Sticking to a legacy software system, on the other hand, can mean the exact opposite. So, with all the advantages that updating to newer technology offers, why do some companies still resist the change? The reason often boils down to an increase in investment of time and money. Legacy system modernization often comes at a price and can take a significant time for teams to understand and implement correctly. But does this short-term investment lead to long-term rewards? Here’s how continuing to use a legacy system can put your company at a serious disadvantage.
1. Legacy systems might cost more in the long run
While many companies stave off legacy system modernization because of the cost associated with them, ironically, the cost of maintaining legacy systems can actually be higher. Legacy systems usually require more maintenance and might require more frequent changes of hardware. All of this can add up to an increased spending on IT hours, vendors and suppliers. Weighed side-by-side, new technological systems can work out to be a lot more cost-effective than their antiquated counterparts.
2. They are more vulnerable to security threats
These days, there is an increased focus on cybersecurity. New legislation such as GDPR have placed huge penalties in case of cybersecurity breaches and data leaks. Most legacy systems are simply not equipped to provide adequate protection against malicious attacks. There are two major reasons for this. First, older legacy systems often carry decades-worth of data which are a treasure trove for any hacker. This makes these systems more likely to be a target for attacks. Second, the security of software is maintained through continuous security updates. When a legacy software system becomes outdated, the software developer will stop creating and sending updates. This can leave legacy systems wide open for a cyberattack.
3. They are often incompatible with mobile technology
Most legacy systems were developed during a time when desktops were still the primary way to access the internet and mobiles contributed to a significant (in some cases, non-existent) portion. Today, of course, this scenario has completely reversed. A huge majority of consumers are now accessing the internet through their phone. The extent to which their experience with a company’s online presence is positive, largely depends upon how seamless the mobile interface is
Most legacy systems are ill-equipped to cater to the mobile-first consumer. As a result, without legacy system modernization, your company could be facing a large drop-off in consumers because of a poor mobile user experience. This will ultimately translate into lost revenue opportunities.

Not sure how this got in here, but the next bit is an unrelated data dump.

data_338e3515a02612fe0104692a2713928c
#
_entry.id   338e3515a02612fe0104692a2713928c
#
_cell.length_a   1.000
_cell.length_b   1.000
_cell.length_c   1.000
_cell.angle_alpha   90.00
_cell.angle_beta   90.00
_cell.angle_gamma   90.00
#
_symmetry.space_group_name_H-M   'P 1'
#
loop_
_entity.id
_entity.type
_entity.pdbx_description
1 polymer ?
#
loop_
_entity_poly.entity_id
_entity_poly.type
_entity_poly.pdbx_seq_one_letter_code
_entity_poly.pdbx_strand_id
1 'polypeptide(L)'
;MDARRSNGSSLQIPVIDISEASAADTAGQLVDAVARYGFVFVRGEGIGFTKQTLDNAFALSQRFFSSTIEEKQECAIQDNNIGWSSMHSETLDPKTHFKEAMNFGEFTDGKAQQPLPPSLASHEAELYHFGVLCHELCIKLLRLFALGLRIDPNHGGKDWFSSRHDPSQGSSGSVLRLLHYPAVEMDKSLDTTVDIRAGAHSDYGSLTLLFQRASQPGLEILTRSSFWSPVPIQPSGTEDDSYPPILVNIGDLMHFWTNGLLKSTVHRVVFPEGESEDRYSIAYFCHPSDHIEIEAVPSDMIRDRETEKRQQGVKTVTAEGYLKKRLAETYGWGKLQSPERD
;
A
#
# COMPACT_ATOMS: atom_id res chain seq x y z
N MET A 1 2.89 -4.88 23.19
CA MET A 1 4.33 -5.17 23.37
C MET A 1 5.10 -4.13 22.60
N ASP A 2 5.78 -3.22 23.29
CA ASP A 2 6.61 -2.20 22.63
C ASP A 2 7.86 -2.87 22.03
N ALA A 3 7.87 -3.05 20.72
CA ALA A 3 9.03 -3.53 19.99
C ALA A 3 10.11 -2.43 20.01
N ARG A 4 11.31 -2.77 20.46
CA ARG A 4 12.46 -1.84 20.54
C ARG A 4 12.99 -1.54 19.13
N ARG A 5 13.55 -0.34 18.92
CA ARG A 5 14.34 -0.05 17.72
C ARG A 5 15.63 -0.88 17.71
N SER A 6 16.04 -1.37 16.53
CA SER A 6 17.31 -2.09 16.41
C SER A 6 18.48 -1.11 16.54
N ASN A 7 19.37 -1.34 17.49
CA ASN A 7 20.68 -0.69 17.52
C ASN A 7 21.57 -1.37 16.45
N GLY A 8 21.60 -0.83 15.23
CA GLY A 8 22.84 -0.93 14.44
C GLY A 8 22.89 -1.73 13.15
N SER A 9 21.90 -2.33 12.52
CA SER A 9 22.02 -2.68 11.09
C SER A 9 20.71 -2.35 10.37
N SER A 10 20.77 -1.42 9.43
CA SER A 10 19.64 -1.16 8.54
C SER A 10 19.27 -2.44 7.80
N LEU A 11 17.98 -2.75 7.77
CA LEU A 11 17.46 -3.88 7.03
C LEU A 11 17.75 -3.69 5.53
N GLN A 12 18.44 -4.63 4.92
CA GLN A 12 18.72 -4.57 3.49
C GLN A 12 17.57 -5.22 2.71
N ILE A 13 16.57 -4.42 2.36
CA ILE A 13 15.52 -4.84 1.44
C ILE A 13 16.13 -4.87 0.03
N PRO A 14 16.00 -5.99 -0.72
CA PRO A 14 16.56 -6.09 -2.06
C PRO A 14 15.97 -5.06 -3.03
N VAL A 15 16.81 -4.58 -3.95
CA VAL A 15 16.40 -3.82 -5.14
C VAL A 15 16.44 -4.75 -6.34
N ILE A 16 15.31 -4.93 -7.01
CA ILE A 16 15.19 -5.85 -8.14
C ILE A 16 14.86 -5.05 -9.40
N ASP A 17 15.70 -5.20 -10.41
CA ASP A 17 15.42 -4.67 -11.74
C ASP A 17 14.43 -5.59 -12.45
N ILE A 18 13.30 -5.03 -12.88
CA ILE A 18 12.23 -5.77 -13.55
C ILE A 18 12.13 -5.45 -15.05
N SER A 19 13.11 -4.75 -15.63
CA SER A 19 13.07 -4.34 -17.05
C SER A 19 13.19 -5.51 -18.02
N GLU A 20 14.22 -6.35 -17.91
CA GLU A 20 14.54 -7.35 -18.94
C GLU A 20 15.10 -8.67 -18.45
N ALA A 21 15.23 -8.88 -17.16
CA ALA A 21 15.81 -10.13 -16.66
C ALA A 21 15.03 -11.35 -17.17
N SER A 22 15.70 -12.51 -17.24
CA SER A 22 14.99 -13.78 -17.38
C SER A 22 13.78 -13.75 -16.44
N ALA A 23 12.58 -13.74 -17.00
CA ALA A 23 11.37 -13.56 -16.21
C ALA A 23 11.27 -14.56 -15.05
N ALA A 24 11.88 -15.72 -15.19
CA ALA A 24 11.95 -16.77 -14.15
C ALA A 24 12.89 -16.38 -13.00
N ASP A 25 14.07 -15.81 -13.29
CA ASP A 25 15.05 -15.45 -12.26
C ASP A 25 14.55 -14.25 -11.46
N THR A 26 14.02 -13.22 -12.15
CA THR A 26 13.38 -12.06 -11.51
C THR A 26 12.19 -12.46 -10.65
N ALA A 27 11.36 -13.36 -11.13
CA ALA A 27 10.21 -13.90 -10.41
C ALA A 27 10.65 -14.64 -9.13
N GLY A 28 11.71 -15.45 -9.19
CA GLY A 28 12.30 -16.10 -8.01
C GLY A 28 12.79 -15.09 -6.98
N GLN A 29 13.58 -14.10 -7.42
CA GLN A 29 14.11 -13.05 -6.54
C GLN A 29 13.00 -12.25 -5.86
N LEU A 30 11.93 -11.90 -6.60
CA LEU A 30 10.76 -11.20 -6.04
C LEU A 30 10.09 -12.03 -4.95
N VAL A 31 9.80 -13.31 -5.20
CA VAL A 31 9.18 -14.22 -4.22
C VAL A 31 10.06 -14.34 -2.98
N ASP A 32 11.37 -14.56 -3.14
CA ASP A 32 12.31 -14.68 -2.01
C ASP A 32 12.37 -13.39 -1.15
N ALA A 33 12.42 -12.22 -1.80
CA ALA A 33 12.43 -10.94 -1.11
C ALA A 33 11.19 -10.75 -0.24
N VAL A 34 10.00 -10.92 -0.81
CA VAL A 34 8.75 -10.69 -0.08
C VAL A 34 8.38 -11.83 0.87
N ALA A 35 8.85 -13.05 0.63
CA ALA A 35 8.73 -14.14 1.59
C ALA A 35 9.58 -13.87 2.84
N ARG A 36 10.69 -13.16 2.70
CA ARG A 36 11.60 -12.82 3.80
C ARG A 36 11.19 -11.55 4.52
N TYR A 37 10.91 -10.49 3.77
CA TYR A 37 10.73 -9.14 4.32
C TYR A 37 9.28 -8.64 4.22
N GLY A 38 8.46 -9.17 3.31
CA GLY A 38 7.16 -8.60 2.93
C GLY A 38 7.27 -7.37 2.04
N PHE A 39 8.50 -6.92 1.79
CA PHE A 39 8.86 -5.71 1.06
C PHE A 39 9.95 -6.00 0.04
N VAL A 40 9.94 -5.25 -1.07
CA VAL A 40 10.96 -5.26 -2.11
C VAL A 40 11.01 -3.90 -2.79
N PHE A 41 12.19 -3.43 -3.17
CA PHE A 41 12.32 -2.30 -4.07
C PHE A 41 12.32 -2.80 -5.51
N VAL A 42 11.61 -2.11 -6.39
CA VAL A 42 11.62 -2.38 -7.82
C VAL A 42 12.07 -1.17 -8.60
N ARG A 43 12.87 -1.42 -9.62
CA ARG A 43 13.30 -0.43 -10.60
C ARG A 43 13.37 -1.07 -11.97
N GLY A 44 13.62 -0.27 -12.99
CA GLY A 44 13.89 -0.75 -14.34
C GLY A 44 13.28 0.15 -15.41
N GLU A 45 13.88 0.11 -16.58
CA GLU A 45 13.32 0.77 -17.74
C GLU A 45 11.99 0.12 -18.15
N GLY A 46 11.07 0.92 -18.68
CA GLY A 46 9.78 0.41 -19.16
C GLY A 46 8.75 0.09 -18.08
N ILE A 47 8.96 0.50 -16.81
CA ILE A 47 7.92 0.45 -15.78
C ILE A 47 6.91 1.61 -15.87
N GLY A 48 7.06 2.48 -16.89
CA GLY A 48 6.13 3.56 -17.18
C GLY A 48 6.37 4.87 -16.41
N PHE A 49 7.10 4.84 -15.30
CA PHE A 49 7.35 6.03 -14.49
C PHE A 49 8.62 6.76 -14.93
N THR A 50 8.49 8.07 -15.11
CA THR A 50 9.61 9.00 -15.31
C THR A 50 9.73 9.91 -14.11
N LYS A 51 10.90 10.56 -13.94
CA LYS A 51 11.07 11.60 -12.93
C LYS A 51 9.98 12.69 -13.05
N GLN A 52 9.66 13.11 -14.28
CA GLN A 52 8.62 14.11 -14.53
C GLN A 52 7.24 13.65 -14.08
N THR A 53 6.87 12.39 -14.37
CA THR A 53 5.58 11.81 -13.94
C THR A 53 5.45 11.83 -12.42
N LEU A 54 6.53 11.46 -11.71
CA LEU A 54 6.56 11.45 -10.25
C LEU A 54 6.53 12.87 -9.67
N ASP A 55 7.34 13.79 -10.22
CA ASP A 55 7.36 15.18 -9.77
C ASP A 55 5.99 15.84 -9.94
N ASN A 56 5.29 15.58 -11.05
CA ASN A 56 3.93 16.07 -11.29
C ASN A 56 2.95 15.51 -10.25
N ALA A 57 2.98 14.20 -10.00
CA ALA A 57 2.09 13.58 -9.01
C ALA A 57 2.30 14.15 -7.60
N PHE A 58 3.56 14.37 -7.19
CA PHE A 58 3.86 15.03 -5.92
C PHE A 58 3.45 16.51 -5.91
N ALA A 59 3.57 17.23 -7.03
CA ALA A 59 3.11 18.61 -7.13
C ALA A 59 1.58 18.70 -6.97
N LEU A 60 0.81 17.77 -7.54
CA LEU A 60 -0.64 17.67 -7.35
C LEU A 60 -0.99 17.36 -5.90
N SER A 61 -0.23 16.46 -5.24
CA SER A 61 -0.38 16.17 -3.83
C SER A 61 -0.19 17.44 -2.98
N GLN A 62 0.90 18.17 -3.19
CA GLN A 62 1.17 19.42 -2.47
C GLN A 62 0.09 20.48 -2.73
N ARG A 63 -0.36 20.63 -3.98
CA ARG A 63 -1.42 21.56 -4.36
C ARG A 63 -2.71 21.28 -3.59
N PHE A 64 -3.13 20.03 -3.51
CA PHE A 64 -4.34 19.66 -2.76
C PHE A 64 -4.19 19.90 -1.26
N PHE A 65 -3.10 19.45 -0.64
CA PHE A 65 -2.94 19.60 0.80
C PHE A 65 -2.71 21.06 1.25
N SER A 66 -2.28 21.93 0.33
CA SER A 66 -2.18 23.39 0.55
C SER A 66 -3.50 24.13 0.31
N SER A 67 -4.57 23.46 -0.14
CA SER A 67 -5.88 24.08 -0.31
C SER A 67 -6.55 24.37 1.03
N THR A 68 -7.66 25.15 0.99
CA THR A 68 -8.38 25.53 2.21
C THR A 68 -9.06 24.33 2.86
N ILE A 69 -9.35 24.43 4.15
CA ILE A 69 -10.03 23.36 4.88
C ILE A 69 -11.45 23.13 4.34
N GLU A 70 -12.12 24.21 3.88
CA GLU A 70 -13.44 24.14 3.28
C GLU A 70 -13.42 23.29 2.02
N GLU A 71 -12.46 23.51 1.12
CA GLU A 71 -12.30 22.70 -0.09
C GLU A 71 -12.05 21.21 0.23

4. They can be very time-consuming to use
Apart from the cost of maintaining legacy systems, legacy software systems are often plagued with issues of speed and agility. Companies who are dependent on these are all too familiar with the long time it can take to upload or retrieve data, perform a backup or extrapolate insights and reports. The total time taken by legacy systems can be a serious drain on a company’s resources.
The cumulative time lost due to inefficient technology can prevent your team from focusing on value-driven tasks that can improve your company’s performance. In comparison, the total time taken by teams to learn and adapt to legacy modernization can be much less. New systems also promise much faster processing, cutting down the total time spent on these systems by an even greater number.
5. They are difficult to integrate with modern technology
In an effort to take the middle road, many companies often try to adopt certain types of new technological innovations while still maintaining legacy software as their backbone. While theoretically, this type of legacy system migration might sound like it offers the best of both worlds, in reality it’s a lot more complex.
Moving legacy systems to the cloud is not straightforward. It will need several upgrades to transfer these applications. It will require rehosting, Replatforming and rearchitecting or redeveloping the application.
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Most legacy software is incompatible with new technology. Because of this, staying loyal to your legacy systems might mean having to forego modern technology almost completely. This can put you at a serious disadvantage when compared to your competitors who might have already made the switch successfully. If competitor brands are offering a smoother user experience, higher security and are simultaneously driving revenue through more efficient operations, your company might be unable to close the widening gap by sticking to legacy systems.
Legacy system migration can be intimidating for companies as it means letting go of systems that have been in place for decades. But when the trade-off of legacy modernization is more agile systems, higher efficiency and greater opportunities for revenue generation, it becomes clear that the switch is well worth the effort.
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